In a new report published by EFSA, the use of whole genome sequencing can improve the way antimicrobial resistance (AMR) is monitored in food and animals. EFSA suggest that these monitoring methods could be gradually introduced into Member State monitoring activities. This revised legislation will come into action in 2021.
The method of whole genome sequencing allows experts to identify resistant genes in bacteria as opposed to current phenotypical methods which test bacteria for resistance to specific antibiotics. This will generate a lot of data which can be used for other epidemiological studies and analysis, in addition to detecting AMR competently.
Following the recent expansion of aquaculture production and the increase in imported products to the EU, EFSA highlighted the importance of monitoring AMR in seafood, since little is known about this. Experts also stressed the importance of understanding how AMR emerges and spreads in the environment where food is produced or processed.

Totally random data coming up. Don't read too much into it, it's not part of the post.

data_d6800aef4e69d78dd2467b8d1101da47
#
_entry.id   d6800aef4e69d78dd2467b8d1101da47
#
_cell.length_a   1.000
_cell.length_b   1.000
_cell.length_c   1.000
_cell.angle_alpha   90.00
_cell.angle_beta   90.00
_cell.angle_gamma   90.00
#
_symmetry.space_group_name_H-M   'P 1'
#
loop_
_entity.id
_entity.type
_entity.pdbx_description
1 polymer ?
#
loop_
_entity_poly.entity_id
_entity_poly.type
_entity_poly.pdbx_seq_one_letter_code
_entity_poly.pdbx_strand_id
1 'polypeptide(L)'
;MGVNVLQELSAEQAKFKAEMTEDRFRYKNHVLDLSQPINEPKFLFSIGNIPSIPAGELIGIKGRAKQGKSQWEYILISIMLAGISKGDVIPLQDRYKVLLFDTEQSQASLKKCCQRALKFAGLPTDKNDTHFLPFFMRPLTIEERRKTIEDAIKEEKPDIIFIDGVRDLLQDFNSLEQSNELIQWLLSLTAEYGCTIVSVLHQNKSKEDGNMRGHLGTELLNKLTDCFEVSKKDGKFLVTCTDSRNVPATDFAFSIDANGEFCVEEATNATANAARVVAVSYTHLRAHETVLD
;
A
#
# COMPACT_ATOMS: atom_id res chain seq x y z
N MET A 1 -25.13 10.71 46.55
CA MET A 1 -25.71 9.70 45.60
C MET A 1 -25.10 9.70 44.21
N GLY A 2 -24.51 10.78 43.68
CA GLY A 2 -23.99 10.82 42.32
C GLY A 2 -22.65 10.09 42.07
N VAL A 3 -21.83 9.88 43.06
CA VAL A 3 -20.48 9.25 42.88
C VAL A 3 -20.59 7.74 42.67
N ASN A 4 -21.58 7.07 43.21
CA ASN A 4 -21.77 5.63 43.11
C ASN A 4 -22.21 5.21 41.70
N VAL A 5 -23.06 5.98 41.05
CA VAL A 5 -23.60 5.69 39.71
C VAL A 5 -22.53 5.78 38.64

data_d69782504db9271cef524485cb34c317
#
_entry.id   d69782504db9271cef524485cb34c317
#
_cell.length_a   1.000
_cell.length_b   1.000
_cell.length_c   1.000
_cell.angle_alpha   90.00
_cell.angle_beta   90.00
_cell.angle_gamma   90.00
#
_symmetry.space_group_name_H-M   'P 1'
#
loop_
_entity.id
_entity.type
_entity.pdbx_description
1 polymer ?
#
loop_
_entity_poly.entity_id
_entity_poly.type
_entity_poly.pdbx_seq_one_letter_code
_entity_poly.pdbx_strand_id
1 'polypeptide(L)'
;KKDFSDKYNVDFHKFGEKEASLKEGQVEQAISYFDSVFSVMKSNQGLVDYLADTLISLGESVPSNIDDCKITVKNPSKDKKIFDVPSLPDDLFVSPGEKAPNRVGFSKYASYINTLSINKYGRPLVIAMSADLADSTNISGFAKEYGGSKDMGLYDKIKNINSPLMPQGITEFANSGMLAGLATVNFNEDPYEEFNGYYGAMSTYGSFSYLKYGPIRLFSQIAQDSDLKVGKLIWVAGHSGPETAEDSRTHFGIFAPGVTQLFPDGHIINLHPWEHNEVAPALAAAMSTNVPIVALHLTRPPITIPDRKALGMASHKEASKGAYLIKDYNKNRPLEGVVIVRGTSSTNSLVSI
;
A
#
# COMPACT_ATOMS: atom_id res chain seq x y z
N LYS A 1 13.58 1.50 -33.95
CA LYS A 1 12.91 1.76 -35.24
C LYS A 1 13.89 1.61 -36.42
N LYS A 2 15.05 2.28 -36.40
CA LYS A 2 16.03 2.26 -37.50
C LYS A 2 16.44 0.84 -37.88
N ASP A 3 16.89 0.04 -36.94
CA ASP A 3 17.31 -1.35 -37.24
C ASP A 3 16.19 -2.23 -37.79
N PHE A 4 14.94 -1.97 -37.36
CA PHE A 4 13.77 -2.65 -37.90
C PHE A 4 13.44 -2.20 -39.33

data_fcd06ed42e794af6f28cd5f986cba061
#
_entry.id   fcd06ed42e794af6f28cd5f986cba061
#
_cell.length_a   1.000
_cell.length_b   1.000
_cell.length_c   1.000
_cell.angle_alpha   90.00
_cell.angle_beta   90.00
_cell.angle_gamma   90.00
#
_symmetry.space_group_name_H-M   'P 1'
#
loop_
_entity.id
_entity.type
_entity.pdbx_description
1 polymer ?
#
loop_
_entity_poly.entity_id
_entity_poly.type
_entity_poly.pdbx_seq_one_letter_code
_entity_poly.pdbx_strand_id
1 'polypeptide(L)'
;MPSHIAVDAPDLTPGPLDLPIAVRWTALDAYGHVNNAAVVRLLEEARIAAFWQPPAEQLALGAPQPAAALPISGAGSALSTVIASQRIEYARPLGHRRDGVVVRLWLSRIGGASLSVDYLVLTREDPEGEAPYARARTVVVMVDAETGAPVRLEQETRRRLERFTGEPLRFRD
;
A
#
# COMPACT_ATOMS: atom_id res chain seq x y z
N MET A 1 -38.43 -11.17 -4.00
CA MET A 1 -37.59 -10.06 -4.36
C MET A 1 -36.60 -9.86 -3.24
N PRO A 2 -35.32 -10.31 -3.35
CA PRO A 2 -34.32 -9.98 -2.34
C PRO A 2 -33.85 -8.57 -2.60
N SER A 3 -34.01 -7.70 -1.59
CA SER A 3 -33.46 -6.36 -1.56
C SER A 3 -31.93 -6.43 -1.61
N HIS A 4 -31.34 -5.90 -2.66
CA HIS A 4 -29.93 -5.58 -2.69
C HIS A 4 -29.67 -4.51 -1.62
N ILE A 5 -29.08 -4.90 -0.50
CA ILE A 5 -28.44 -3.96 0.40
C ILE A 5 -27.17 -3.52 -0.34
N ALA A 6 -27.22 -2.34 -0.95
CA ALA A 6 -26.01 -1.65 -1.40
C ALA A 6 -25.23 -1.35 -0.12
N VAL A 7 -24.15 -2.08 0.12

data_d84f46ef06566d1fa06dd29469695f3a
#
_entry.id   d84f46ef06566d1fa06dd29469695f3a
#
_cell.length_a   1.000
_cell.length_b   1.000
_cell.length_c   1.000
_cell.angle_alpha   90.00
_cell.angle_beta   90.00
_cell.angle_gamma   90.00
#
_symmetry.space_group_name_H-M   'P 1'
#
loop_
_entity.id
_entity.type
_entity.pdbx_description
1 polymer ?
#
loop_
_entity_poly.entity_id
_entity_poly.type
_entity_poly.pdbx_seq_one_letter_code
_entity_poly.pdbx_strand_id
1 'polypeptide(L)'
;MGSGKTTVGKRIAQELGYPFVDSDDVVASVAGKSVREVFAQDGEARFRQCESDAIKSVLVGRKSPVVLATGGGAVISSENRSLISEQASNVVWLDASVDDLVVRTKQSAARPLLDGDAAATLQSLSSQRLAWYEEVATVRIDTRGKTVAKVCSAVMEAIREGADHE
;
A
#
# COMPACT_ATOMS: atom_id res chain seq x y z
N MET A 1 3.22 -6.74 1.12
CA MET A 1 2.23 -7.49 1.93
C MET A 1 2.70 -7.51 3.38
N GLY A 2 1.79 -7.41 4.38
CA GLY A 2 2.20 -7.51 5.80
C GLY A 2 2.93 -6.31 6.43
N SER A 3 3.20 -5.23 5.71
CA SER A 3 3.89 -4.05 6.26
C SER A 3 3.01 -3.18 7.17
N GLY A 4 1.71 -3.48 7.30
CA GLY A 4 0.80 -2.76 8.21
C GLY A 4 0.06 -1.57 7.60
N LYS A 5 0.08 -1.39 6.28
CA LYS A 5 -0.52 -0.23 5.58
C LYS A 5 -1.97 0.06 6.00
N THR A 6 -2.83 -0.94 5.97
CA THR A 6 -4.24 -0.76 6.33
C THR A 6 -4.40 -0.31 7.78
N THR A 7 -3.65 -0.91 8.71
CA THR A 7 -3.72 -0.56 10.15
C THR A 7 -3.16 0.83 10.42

The EFSA report also gives recommendations on sample sizes and suggests monitoring of resistance to antibiotics that have become relevant for public health and that are not currently monitored. A critical component of responding to AMR is monitoring, we not only need to efficiently monitor AMR but we need to ensure we achieve better and earlier detection of AMR in food and animals. This is also one of the priorities of the EU action plan on AMR.
EFSA reviewed the way monitoring of AMR is currently done in the EU considering the latest scientific and technological developments. Read the report published by EFSA on AMR in food and animals here.